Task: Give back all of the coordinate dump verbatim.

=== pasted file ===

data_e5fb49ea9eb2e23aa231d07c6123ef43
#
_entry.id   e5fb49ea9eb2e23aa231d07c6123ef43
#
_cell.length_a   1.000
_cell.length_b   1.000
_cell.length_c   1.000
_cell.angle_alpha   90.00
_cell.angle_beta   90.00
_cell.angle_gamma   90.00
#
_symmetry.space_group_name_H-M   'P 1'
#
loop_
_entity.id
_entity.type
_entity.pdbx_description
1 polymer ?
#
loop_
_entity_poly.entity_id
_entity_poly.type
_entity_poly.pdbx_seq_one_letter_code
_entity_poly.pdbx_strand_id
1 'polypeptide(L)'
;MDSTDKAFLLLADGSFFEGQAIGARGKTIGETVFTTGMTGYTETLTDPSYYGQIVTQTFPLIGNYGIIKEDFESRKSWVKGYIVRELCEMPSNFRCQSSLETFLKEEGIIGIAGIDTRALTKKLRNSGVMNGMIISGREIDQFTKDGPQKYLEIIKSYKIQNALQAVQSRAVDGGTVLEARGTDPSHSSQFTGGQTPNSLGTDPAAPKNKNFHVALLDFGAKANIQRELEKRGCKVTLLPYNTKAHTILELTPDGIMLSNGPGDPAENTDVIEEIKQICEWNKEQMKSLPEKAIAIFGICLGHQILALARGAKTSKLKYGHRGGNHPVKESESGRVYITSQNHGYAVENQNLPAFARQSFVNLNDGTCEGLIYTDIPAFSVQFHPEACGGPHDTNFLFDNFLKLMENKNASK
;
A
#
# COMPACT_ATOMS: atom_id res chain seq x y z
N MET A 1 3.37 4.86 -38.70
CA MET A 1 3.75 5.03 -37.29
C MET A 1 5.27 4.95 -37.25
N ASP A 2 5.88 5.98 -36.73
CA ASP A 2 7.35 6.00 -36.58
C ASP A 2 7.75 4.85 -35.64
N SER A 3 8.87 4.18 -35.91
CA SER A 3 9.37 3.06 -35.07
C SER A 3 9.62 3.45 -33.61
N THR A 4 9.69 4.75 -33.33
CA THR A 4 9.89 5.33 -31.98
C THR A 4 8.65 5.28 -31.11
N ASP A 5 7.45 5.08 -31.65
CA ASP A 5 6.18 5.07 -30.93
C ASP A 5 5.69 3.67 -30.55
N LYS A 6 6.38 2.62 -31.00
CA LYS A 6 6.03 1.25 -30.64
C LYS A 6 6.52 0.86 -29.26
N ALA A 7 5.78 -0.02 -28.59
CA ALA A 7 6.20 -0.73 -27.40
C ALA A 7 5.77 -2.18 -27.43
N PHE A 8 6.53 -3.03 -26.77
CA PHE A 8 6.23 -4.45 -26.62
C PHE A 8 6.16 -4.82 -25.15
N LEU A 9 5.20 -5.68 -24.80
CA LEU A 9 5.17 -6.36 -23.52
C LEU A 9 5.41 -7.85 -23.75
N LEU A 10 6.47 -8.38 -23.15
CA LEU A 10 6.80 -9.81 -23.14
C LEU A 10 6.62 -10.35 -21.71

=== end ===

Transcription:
data_e5fb49ea9eb2e23aa231d07c6123ef43
#
_entry.id   e5fb49ea9eb2e23aa231d07c6123ef43
#
_cell.length_a   1.000
_cell.length_b   1.000
_cell.length_c   1.000
_cell.angle_alpha   90.00
_cell.angle_beta   90.00
_cell.angle_gamma   90.00
#
_symmetry.space_group_name_H-M   'P 1'
#
loop_
_entity.id
_entity.type
_entity.pdbx_description
1 polymer ?
#
loop_
_entity_poly.entity_id
_entity_poly.type
_entity_poly.pdbx_seq_one_letter_code
_entity_poly.pdbx_strand_id
1 'polypeptide(L)'
;MDSTDKAFLLLADGSFFEGQAIGARGKTIGETVFTTGMTGYTETLTDPSYYGQIVTQTFPLIGNYGIIKEDFESRKSWVKGYIVRELCEMPSNFRCQSSLETFLKEEGIIGIAGIDTRALTKKLRNSGVMNGMIISGREIDQFTKDGPQKYLEIIKSYKIQNALQAVQSRAVDGGTVLEARGTDPSHSSQFTGGQTPNSLGTDPAAPKNKNFHVALLDFGAKANIQRELEKRGCKVTLLPYNTKAHTILELTPDGIMLSNGPGDPAENTDVIEEIKQICEWNKEQMKSLPEKAIAIFGICLGHQILALARGAKTSKLKYGHRGGNHPVKESESGRVYITSQNHGYAVENQNLPAFARQSFVNLNDGTCEGLIYTDIPAFSVQFHPEACGGPHDTNFLFDNFLKLMENKNASK
;
A
#
# COMPACT_ATOMS: atom_id res chain seq x y z
N MET A 1 3.37 4.86 -38.70
CA MET A 1 3.75 5.03 -37.29
C MET A 1 5.27 4.95 -37.25
N ASP A 2 5.88 5.98 -36.73
CA ASP A 2 7.35 6.00 -36.58
C ASP A 2 7.75 4.85 -35.64
N SER A 3 8.87 4.18 -35.91
CA SER A 3 9.37 3.06 -35.07
C SER A 3 9.62 3.45 -33.61
N THR A 4 9.69 4.75 -33.33
CA THR A 4 9.89 5.33 -31.98
C THR A 4 8.65 5.28 -31.11
N ASP A 5 7.45 5.08 -31.65
CA ASP A 5 6.18 5.07 -30.93
C ASP A 5 5.69 3.67 -30.55
N LYS A 6 6.38 2.62 -31.00
CA LYS A 6 6.03 1.25 -30.64
C LYS A 6 6.52 0.86 -29.26
N ALA A 7 5.78 -0.02 -28.59
CA ALA A 7 6.20 -0.73 -27.40
C ALA A 7 5.77 -2.18 -27.43
N PHE A 8 6.53 -3.03 -26.77
CA PHE A 8 6.23 -4.45 -26.62
C PHE A 8 6.16 -4.82 -25.15
N LEU A 9 5.20 -5.68 -24.80
CA LEU A 9 5.17 -6.36 -23.52
C LEU A 9 5.41 -7.85 -23.75
N LEU A 10 6.47 -8.38 -23.15
CA LEU A 10 6.80 -9.81 -23.14
C LEU A 10 6.62 -10.35 -21.71